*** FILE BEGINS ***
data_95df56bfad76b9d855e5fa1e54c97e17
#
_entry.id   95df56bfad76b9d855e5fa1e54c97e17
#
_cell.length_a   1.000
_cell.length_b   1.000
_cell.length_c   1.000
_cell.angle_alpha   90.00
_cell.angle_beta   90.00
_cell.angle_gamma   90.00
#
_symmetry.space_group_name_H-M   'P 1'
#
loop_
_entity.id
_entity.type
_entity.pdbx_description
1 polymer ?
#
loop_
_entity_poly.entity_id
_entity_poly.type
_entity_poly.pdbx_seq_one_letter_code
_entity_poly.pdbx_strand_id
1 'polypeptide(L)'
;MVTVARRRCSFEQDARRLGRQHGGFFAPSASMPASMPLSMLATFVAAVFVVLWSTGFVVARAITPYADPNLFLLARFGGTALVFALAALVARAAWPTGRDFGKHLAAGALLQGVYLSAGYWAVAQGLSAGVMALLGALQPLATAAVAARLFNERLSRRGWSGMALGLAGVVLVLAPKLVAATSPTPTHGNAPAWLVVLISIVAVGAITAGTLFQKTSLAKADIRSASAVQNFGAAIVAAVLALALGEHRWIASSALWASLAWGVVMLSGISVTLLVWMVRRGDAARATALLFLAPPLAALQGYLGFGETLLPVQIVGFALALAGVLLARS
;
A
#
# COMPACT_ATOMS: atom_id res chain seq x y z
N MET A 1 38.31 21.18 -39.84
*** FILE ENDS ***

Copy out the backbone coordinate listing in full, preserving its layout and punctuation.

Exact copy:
data_95df56bfad76b9d855e5fa1e54c97e17
#
_entry.id   95df56bfad76b9d855e5fa1e54c97e17
#
_cell.length_a   1.000
_cell.length_b   1.000
_cell.length_c   1.000
_cell.angle_alpha   90.00
_cell.angle_beta   90.00
_cell.angle_gamma   90.00
#
_symmetry.space_group_name_H-M   'P 1'
#
loop_
_entity.id
_entity.type
_entity.pdbx_description
1 polymer ?
#
loop_
_entity_poly.entity_id
_entity_poly.type
_entity_poly.pdbx_seq_one_letter_code
_entity_poly.pdbx_strand_id
1 'polypeptide(L)'
;MVTVARRRCSFEQDARRLGRQHGGFFAPSASMPASMPLSMLATFVAAVFVVLWSTGFVVARAITPYADPNLFLLARFGGTALVFALAALVARAAWPTGRDFGKHLAAGALLQGVYLSAGYWAVAQGLSAGVMALLGALQPLATAAVAARLFNERLSRRGWSGMALGLAGVVLVLAPKLVAATSPTPTHGNAPAWLVVLISIVAVGAITAGTLFQKTSLAKADIRSASAVQNFGAAIVAAVLALALGEHRWIASSALWASLAWGVVMLSGISVTLLVWMVRRGDAARATALLFLAPPLAALQGYLGFGETLLPVQIVGFALALAGVLLARS
;
A
#
# COMPACT_ATOMS: atom_id res chain seq x y z
N MET A 1 38.31 21.18 -39.84